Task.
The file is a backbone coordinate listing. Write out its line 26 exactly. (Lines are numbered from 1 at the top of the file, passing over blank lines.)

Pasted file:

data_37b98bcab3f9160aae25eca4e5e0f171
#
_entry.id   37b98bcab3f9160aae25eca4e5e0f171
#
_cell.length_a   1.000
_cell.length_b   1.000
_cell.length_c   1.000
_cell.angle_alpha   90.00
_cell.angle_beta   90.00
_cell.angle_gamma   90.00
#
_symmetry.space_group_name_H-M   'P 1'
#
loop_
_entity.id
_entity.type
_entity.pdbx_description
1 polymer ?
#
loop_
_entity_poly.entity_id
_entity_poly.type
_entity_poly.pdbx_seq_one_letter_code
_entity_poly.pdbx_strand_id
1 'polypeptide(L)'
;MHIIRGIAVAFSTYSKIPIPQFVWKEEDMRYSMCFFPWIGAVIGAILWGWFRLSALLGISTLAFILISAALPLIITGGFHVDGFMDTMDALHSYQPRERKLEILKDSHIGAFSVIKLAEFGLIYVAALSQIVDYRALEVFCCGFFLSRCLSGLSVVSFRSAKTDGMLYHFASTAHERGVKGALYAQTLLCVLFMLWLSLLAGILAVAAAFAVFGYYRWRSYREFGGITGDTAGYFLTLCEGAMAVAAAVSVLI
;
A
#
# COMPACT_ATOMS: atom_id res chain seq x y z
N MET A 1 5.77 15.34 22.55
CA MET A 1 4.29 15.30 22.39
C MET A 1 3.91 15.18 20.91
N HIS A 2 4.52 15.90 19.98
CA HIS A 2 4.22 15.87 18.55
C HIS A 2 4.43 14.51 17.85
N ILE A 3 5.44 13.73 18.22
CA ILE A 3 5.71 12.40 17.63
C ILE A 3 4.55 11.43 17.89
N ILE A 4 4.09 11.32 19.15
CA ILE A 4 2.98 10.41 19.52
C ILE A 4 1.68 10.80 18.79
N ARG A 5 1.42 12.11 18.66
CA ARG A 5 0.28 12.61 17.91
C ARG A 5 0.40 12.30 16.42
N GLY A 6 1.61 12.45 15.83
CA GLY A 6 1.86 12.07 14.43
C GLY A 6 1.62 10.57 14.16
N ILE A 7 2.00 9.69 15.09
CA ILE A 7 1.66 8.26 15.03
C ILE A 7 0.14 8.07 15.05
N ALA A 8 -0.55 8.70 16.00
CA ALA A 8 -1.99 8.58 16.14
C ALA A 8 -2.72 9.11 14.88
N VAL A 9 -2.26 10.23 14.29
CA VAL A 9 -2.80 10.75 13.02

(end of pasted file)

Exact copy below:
;MHIIRGIAVAFSTYSKIPIPQFVWKEEDMRYSMCFFPWIGAVIGAILWGWFRLSALLGISTLAFILISAALPLIITGGFHVDGFMDTMDALHSYQPRERKLEILKDSHIGAFSVIKLAEFGLIYVAALSQIVDYRALEVFCCGFFLSRCLSGLSVVSFRSAKTDGMLYHFASTAHERGVKGALYAQTLLCVLFMLWLSLLAGILAVAAAFAVFGYYRWRSYREFGGITGDTAGYFLTLCEGAMAVAAAVSVLI